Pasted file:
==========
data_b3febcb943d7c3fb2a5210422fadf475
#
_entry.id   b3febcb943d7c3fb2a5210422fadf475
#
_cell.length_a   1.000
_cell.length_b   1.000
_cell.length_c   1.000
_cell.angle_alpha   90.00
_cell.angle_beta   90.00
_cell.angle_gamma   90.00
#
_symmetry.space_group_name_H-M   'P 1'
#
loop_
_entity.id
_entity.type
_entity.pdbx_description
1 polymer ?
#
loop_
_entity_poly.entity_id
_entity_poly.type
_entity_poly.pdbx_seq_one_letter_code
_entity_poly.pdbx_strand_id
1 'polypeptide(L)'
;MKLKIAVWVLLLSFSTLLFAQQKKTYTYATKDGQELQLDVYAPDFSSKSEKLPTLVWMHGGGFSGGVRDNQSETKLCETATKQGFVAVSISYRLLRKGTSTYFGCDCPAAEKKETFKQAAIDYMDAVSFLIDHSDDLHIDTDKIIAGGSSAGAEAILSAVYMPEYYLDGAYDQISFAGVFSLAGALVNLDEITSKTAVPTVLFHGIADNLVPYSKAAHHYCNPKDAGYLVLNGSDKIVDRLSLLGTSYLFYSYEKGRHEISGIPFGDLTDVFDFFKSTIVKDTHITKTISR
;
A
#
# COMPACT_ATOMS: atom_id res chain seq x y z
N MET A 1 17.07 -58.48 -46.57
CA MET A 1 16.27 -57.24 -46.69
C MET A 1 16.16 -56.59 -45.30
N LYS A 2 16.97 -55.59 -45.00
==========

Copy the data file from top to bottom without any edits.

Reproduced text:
data_b3febcb943d7c3fb2a5210422fadf475
#
_entry.id   b3febcb943d7c3fb2a5210422fadf475
#
_cell.length_a   1.000
_cell.length_b   1.000
_cell.length_c   1.000
_cell.angle_alpha   90.00
_cell.angle_beta   90.00
_cell.angle_gamma   90.00
#
_symmetry.space_group_name_H-M   'P 1'
#
loop_
_entity.id
_entity.type
_entity.pdbx_description
1 polymer ?
#
loop_
_entity_poly.entity_id
_entity_poly.type
_entity_poly.pdbx_seq_one_letter_code
_entity_poly.pdbx_strand_id
1 'polypeptide(L)'
;MKLKIAVWVLLLSFSTLLFAQQKKTYTYATKDGQELQLDVYAPDFSSKSEKLPTLVWMHGGGFSGGVRDNQSETKLCETATKQGFVAVSISYRLLRKGTSTYFGCDCPAAEKKETFKQAAIDYMDAVSFLIDHSDDLHIDTDKIIAGGSSAGAEAILSAVYMPEYYLDGAYDQISFAGVFSLAGALVNLDEITSKTAVPTVLFHGIADNLVPYSKAAHHYCNPKDAGYLVLNGSDKIVDRLSLLGTSYLFYSYEKGRHEISGIPFGDLTDVFDFFKSTIVKDTHITKTISR
;
A
#
# COMPACT_ATOMS: atom_id res chain seq x y z
N MET A 1 17.07 -58.48 -46.57
CA MET A 1 16.27 -57.24 -46.69
C MET A 1 16.16 -56.59 -45.30
N LYS A 2 16.97 -55.59 -45.00